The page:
Senate President Bob Burns’ plan to rehabilitate the state from its addiction to borrowing has been approved at the committee level.
The Senate Appropriations Committee on March 8 approved the measure, SCR1060, by a vote of 7-to-1. It now moves to the Senate floor. If the Legislature passes the measure, it will be placed on the ballot for voters to decide.
In his testimony, Burns noted that the state has racked up a tremendous amount of debt during the last several years.
“I guess you could put us in the category of being addicted to debt, and it’s time to take the cure,” he said.
But one member of the panel is skeptical that the measure would quench the state’s appetite for debt.
“Since we ignore the Constitution now, why would we not just continue to ignore the Constitution if we passed this bill?” asked Sen. Ron Gould, a Lake Havasu Republican.
Gould, who nonetheless voted for the ballot referral, was referring to the $350,000 debt limit that has been in place since the state’s founding in 1912.
Burns’ measure would allow Arizona to borrow money on two conditions. First, the total debt cannot exceed 5 percent of the net assessed property value in the state. The debt cap would apply regardless of when a debt is incurred.
Second, the measure would require the Legislature, beginning in 2012, to identify a revenue source other than the state’s general fund to pay for the debt and for debt servicing. The approach is similar to requiring a dedicated revenue stream for voter-approved spending.
Additionally, the measure would require voter approval for all bonds and other financial obligations of the state.
Finally, the measure applies to any state obligation regardless of the revenue source or money pledged for its payment, which includes general obligation bonds, revenue bonds, certificates of participation and long-term and short-term obligations. There might be a floor amendment offered to make it clear that the limitation also applies to lease-purchase schemes.
The state’s net assessed value of properties in 2009 was around $86 billion. Five percent of that would be $4.3 billion, which is the total amount of debt the state has right now.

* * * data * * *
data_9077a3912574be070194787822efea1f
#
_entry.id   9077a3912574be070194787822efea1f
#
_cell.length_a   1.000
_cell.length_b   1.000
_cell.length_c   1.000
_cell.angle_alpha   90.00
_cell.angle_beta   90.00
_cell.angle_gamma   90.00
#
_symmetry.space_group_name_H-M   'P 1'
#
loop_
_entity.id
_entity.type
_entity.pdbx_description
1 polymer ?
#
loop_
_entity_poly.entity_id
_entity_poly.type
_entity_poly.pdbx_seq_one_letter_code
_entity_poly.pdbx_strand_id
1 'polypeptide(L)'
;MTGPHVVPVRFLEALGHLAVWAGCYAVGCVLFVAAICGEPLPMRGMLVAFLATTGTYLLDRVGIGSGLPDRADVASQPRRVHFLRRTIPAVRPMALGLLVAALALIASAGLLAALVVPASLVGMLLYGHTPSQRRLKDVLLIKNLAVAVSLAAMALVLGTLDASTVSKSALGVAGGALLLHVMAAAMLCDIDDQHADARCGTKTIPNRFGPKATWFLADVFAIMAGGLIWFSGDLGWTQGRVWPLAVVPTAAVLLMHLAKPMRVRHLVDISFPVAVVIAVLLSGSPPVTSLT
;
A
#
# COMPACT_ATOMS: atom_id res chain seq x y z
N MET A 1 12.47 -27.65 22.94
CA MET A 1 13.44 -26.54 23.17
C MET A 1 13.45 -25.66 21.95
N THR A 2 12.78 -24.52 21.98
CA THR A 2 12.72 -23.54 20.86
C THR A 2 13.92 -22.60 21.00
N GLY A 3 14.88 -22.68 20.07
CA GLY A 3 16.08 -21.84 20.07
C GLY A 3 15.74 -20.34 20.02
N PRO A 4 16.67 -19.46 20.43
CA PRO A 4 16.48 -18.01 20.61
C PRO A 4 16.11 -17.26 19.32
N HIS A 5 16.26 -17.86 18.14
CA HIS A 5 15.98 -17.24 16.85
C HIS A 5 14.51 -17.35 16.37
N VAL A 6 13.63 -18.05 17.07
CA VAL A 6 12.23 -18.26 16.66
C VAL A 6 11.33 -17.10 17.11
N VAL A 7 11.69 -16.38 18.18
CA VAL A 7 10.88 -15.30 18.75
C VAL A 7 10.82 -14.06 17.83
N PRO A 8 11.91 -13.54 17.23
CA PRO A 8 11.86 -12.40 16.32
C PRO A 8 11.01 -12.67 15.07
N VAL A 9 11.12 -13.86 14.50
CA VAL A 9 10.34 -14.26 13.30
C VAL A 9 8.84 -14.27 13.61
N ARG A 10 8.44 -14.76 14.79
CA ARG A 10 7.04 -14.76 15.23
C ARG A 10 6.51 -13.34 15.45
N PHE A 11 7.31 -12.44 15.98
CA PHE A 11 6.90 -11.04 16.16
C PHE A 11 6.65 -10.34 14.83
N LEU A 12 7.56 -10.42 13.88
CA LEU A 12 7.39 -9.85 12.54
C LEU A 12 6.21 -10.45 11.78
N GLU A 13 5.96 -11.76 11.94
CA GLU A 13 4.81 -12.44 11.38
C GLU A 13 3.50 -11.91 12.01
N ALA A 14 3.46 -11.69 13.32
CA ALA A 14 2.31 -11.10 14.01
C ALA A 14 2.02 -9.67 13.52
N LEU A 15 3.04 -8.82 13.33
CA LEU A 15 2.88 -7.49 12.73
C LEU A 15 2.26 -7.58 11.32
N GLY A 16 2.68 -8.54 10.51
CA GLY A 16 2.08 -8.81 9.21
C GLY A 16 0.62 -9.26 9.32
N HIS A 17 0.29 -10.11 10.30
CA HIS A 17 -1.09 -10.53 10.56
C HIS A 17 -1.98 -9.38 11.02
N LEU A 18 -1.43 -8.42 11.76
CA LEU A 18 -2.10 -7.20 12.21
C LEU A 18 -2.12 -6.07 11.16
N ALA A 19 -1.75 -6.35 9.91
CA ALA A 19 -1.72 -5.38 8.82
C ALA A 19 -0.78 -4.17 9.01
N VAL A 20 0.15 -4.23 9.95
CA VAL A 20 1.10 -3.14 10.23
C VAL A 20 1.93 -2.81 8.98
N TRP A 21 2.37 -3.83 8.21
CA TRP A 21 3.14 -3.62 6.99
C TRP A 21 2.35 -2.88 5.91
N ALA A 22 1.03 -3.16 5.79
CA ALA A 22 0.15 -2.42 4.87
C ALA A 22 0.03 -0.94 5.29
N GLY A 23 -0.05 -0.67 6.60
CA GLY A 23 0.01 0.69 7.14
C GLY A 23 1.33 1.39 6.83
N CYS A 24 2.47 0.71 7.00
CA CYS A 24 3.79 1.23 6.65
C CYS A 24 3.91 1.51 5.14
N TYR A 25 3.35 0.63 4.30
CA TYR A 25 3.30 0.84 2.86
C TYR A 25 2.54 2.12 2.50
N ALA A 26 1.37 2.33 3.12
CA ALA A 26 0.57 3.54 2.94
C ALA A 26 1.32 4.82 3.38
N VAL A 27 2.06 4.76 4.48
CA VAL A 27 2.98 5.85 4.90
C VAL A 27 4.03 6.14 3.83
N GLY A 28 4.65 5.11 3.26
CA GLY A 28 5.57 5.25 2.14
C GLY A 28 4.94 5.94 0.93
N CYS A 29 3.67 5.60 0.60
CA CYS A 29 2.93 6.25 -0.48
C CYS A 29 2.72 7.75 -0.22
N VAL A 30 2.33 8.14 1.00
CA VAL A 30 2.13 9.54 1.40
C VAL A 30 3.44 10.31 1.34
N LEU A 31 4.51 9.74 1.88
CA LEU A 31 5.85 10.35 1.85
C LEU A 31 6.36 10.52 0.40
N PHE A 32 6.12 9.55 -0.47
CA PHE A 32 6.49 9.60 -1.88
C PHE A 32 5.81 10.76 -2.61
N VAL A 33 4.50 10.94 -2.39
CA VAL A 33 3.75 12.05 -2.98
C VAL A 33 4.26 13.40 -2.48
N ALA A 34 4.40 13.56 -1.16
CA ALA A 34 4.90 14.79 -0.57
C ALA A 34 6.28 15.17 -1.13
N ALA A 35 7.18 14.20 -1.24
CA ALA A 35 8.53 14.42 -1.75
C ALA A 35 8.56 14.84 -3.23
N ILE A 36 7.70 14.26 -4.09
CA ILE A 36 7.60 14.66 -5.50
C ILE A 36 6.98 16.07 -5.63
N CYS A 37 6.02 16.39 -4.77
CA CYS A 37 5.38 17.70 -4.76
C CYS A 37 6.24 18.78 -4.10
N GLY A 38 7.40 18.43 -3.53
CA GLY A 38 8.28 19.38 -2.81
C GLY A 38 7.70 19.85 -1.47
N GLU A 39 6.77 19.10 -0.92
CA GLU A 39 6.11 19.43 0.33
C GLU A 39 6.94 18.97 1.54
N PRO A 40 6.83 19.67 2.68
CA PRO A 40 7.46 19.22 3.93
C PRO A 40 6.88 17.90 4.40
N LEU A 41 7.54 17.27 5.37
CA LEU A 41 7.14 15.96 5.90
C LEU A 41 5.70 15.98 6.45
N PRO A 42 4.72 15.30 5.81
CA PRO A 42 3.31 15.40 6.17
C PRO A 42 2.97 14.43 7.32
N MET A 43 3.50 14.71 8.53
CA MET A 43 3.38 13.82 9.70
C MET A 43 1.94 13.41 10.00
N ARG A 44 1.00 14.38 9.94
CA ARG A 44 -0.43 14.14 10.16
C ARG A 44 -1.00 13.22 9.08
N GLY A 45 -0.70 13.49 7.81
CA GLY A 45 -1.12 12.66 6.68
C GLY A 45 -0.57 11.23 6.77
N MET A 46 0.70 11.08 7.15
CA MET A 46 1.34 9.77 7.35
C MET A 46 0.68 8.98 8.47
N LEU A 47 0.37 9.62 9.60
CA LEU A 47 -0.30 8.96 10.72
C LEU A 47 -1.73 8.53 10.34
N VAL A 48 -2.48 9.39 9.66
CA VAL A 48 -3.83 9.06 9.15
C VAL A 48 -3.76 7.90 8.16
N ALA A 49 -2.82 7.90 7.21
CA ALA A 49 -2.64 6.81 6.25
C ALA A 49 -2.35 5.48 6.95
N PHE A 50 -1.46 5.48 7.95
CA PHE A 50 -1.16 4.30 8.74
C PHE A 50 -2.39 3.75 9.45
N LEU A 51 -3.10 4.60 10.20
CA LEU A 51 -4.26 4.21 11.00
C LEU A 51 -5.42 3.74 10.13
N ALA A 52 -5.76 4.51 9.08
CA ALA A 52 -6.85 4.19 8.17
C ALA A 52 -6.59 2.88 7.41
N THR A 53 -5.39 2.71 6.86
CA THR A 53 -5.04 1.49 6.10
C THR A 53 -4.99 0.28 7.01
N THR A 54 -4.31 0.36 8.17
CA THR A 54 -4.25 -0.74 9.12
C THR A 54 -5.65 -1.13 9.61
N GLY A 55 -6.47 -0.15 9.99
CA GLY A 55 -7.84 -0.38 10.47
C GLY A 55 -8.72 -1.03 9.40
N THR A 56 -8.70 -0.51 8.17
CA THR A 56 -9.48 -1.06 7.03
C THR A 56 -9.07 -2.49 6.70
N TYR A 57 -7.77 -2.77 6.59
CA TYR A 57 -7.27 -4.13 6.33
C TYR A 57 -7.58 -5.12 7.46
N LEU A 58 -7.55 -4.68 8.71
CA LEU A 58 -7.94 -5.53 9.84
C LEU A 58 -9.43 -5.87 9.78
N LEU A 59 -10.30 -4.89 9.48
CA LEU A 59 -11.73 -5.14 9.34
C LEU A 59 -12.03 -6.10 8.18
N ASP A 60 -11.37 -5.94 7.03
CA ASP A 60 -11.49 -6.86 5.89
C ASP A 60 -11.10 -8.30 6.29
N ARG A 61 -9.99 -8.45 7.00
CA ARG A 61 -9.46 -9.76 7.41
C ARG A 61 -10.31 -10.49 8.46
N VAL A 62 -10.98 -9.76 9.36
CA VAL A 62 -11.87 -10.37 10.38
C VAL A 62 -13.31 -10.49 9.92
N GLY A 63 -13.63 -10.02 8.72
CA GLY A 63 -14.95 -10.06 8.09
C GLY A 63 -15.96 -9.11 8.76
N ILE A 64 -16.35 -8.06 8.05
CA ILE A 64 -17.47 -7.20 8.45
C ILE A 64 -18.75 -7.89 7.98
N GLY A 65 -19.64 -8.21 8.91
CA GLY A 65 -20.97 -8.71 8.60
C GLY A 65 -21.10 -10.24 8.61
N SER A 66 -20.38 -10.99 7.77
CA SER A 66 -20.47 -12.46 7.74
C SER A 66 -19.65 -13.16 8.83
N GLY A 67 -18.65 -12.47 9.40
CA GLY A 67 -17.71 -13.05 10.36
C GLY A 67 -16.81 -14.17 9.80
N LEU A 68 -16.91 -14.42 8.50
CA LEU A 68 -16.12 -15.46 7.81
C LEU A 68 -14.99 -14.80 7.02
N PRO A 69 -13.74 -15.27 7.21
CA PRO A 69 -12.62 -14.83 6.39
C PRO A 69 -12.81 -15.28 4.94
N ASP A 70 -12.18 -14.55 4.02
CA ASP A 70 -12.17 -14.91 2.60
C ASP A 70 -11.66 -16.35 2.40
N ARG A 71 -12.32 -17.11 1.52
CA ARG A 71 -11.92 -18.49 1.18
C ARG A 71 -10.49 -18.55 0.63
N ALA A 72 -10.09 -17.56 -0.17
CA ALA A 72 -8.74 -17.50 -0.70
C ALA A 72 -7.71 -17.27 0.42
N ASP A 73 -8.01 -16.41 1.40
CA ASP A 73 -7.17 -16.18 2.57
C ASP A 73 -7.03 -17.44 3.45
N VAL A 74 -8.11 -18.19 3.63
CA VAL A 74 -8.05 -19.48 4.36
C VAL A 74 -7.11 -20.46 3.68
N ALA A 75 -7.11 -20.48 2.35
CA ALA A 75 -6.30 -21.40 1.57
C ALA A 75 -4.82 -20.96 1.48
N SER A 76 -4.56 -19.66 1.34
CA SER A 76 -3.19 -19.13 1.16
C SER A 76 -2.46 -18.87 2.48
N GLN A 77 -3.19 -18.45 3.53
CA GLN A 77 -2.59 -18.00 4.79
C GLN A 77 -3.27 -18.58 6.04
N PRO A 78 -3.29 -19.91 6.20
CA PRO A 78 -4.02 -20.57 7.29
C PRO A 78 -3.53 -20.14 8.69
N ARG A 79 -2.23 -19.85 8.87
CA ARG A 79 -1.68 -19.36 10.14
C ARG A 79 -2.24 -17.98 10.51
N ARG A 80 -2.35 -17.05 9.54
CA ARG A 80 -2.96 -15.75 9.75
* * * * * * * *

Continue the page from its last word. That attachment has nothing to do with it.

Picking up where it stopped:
The state’s debt was incurred to pay for major expenses such as construction of schools and the Phoenix Convention Center. The state also has borrowed money from expected future lottery revenue.
But the net assessed value of the state’s properties is expected to drop significantly this year, thereby greatly reducing that borrowing capacity under Burns’ proposal.
Burns said he is open to increasing that cap to 6 percent to account for that expected reduction in the net assessed value of the state’s properties.
But he said he would recommend a reduction of the debt limitation as soon as the state retires the debt incurred from Proposition 301, a 2000 ballot measure that increased the sales tax by 0.6 percent to pay for educational programs and to correct deficiencies in school buildings.
The state Constitution already prohibits the state from taking on debt of more than $350,000. It states: “The state may contract debts to supply the casual deficits or failures in revenues, or to meet expenses not otherwise provided for; but the aggregate amount of such debts, direct and contingent, whether contracted by virtue of one or more laws, or at different periods of time, shall never exceed the sum of three hundred and fifty thousand dollars.”
But the Goldwater Institute said politicians have come up with creative “debt-hiding schemes” to skirt the Constitution’s debt limit clause. One way that’s done is to label borrowing as something other than state debt.